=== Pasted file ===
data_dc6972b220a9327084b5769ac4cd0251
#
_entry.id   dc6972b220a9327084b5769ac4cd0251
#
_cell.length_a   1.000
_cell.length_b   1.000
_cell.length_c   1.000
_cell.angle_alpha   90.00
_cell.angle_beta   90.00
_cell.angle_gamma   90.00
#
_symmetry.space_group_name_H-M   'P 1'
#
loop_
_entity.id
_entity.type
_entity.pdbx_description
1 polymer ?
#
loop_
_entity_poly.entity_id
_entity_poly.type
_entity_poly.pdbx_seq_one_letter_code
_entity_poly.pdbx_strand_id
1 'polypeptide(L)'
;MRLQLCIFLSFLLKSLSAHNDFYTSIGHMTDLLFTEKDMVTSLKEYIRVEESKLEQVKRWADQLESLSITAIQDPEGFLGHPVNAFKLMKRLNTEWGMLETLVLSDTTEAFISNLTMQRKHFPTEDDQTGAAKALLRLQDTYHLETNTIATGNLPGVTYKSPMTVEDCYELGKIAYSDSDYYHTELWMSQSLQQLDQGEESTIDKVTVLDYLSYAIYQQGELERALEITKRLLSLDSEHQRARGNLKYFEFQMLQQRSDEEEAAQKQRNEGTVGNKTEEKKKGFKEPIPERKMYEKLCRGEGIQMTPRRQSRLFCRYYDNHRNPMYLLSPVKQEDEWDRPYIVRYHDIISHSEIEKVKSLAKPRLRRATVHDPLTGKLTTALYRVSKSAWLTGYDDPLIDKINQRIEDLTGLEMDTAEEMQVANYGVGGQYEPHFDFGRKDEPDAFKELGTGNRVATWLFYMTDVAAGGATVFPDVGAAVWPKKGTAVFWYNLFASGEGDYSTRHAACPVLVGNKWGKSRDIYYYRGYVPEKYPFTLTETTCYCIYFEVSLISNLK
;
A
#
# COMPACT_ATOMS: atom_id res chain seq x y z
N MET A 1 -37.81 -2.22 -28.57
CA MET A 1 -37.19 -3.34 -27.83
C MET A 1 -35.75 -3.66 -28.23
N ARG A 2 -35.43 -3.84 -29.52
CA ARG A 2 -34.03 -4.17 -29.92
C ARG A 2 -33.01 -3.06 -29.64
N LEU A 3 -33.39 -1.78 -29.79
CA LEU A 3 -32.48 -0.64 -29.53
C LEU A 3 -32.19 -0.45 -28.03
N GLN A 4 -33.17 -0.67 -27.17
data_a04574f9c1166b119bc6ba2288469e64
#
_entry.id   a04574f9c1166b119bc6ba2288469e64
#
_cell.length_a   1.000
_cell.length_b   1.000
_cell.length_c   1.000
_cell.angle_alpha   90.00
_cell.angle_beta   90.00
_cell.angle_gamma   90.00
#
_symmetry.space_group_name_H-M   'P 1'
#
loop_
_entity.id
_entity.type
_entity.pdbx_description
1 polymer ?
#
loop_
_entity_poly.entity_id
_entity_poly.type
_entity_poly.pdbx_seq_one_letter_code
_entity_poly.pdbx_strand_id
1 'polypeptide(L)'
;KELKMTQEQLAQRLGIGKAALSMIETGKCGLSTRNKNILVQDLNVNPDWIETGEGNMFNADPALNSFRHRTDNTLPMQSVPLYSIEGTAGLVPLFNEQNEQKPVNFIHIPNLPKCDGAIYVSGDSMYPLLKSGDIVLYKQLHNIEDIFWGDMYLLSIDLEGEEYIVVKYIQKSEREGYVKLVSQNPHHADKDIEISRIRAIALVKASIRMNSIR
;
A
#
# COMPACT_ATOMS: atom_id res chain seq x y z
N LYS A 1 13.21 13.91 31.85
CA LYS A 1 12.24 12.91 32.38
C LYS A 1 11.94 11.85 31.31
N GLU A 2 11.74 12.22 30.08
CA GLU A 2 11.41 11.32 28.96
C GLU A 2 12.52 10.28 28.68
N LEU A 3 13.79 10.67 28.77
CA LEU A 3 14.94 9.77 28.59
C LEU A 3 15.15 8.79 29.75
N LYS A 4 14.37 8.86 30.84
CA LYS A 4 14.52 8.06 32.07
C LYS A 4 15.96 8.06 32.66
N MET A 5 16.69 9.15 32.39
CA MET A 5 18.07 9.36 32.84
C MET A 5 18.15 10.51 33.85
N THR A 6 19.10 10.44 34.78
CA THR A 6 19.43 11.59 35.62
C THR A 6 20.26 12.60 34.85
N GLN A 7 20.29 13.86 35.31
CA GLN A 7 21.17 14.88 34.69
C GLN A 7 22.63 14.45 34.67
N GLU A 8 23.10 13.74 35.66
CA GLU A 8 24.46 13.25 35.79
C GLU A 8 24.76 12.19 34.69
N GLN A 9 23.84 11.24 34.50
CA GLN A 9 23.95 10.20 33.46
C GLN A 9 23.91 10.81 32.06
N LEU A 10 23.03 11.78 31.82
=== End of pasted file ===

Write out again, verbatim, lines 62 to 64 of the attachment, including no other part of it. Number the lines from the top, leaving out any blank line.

_entity_poly.type
_entity_poly.pdbx_seq_one_letter_code
_entity_poly.pdbx_strand_id